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Members of the Sunflower group

How to change a law that hurts us?

'I was threatened for being transgender. To be able to walk away, I had to give what they asked for. I was afraid. I had to give.' This quote illustrates the strong impact of discriminatory laws on people’s lives.

In current Myanmar law, same-sex relations are illegal. Section 377 of the Penal Code prohibits ‘carnal intercourse against the order of nature with any man, woman or animal’. Although the law is rarely enforced, it has been reported that it is used to intimidate gay people. It also influences perceptions and norms in society, which subsequently has a negative impact on the lives of gay, lesbian, bi-sexual, transgender and intersex people (LGBT+).

Advocate for amendment.
To stop this discrimination and exclusion by law, Christian Aid’s partner Gender Equality Network (GEN) organised a workshop on Penal Code 377. The goal of the event was to explore how LGBT are affected by this law and the changes they want to see. Many stories were shared and all participants agreed that the law is a threat to their daily life. It makes them feel unsafe.

With the technical support from lawyers, around 30 people representing LGBT+ decided to advocate for an amendment. The aim of the amendment is to include the word ‘non-consensual sexual acts’ to the existing text. This way it will not only prevent misuse of the law, but it will also protect people from sexual abuse. The workshop is part of a long advocacy process, in which the next step will be the writing of a policy brief based on the discussions of the workshop.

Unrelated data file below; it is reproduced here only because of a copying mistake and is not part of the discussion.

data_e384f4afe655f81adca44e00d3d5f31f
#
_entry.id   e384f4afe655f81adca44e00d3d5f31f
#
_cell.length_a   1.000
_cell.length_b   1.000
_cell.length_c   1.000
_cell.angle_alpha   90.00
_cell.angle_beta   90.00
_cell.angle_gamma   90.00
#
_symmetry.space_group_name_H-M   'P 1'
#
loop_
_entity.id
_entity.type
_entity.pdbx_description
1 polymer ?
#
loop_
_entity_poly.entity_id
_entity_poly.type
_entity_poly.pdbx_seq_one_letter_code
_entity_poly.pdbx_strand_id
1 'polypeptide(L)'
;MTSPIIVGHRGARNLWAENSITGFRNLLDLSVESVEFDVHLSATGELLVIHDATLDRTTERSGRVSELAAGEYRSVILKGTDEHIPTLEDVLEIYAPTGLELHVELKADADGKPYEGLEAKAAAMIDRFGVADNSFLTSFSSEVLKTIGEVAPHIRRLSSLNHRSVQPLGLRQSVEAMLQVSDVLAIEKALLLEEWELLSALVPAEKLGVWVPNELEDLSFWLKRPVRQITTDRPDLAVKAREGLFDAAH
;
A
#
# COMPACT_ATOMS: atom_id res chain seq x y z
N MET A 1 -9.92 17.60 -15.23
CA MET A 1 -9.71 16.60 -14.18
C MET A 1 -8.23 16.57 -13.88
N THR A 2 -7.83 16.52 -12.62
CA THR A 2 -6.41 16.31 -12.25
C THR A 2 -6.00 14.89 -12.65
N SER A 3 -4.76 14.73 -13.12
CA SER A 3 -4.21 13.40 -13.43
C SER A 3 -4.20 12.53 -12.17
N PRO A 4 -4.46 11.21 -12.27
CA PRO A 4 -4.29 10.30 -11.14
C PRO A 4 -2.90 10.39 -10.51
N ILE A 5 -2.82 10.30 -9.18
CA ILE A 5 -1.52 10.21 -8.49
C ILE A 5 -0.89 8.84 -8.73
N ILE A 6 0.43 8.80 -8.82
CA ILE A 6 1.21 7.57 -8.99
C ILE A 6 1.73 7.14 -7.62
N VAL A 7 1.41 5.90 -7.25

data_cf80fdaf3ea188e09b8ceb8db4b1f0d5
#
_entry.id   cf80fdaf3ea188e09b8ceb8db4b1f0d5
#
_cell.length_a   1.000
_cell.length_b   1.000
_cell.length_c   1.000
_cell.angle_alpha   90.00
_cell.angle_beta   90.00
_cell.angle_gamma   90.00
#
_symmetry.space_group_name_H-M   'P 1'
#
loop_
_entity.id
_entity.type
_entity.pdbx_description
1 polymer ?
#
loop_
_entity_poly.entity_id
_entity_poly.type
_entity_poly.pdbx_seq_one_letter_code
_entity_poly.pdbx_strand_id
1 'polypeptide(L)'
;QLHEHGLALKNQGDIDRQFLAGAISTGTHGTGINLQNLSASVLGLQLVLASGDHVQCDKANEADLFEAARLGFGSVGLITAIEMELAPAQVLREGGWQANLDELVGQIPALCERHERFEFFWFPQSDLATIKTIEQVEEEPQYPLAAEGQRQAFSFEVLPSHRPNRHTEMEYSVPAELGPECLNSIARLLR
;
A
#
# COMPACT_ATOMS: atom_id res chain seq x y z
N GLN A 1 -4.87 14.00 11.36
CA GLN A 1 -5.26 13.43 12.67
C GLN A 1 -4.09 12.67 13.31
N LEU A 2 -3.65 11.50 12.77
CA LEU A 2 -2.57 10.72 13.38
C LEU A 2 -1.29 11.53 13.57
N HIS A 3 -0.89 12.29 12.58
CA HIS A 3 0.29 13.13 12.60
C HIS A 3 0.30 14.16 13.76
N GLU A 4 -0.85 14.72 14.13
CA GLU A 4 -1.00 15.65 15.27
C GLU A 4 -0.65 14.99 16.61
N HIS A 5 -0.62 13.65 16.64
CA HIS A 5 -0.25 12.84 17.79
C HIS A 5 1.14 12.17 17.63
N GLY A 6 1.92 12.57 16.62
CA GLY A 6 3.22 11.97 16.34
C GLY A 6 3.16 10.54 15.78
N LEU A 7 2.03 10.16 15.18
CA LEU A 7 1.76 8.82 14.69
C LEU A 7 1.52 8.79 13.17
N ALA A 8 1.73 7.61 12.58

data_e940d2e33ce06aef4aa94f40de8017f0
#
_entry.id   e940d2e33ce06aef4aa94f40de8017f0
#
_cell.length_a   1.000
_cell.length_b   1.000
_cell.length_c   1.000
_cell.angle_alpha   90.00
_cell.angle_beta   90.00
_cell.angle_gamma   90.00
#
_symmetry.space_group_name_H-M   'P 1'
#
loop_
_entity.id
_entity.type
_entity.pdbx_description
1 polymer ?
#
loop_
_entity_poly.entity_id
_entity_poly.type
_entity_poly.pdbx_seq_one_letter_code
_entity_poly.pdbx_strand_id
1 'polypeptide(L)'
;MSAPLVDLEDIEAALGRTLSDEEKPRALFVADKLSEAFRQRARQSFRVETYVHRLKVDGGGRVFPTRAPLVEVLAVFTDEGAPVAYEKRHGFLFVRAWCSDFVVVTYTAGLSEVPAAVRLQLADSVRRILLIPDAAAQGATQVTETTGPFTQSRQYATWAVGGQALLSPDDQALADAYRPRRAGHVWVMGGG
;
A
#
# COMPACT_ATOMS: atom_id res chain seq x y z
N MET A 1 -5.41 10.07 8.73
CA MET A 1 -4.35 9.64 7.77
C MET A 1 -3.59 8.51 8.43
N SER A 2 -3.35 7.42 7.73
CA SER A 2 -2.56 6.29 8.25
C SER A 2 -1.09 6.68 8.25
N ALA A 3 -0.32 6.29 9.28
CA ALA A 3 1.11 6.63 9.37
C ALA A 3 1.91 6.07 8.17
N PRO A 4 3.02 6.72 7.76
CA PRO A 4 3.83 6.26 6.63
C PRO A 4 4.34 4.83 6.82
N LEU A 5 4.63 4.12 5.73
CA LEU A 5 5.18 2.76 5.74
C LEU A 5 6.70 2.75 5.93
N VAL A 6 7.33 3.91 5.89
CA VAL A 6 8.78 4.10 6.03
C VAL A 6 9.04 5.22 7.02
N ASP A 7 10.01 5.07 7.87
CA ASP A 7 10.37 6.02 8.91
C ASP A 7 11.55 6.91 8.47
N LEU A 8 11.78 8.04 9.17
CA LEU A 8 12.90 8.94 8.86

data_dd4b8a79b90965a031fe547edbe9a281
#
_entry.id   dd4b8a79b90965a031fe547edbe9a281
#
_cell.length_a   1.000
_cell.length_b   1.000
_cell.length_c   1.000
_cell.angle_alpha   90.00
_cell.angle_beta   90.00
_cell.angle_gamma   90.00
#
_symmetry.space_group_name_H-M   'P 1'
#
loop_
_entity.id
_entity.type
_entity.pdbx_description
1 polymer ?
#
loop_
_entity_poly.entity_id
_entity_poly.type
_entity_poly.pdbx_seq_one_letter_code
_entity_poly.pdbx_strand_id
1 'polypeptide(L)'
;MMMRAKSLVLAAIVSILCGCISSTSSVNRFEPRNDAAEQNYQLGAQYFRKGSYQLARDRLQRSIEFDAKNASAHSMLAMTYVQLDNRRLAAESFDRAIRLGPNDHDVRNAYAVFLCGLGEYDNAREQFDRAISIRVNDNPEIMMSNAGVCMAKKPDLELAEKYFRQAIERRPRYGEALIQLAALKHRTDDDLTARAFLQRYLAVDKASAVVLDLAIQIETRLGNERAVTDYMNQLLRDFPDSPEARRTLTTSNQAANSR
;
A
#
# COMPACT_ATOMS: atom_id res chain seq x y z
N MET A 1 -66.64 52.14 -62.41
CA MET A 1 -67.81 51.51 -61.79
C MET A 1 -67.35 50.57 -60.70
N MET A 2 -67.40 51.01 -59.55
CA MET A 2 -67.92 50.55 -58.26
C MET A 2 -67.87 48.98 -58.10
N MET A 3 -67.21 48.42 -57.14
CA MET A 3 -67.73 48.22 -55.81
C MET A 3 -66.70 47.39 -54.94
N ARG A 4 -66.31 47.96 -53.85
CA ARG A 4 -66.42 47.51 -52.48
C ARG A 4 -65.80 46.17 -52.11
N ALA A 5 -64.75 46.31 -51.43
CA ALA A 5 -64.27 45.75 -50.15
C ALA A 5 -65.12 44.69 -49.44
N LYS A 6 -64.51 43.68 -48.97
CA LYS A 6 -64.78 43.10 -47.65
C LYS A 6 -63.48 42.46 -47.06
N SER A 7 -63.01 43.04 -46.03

Lived experiences of poor transwomen in Myanmar.
Changing discriminative laws is a major step in overcoming the exclusion and discrimination of people with gender identities or sexual orientation that is perceived to be different from the social norm. However, these social norms are deeply rooted and persistent. An open conversation with a group of transgender women in Mandalay shows the struggle they face in every corner of society, from their family to school and work and social functions.

'Our mother didn’t want us to be like this, she worried, she used to beat us'

The story not only shows the different barriers they face, but also how these are interconnected, making a way out of this exclusion even more difficult. Find the full story here.

Christian Aid’s support in Myanmar
Christian Aid works with the most marginalised in society. We support them in strengthening their voice and agency to address the faces and the causes of their exclusion. We partner with two major networks promoting equal rights and empowerment for people who are excluded based on gender identity or sexual orientation. We support people to unite their voices and speak out to challenge unequal power relations, a structural cause of poverty. Currently we support Gender Equality Network (GEN) – a network of over 150 organisations – in their advocacy for the amendment of Penal Code section 377. Our Mandalay-based partner Civil Authorize Negotiate Organisation (CAN) focuses on advocacy for an Anti-Discrimination Law and public awareness raising on LGBT+ issues.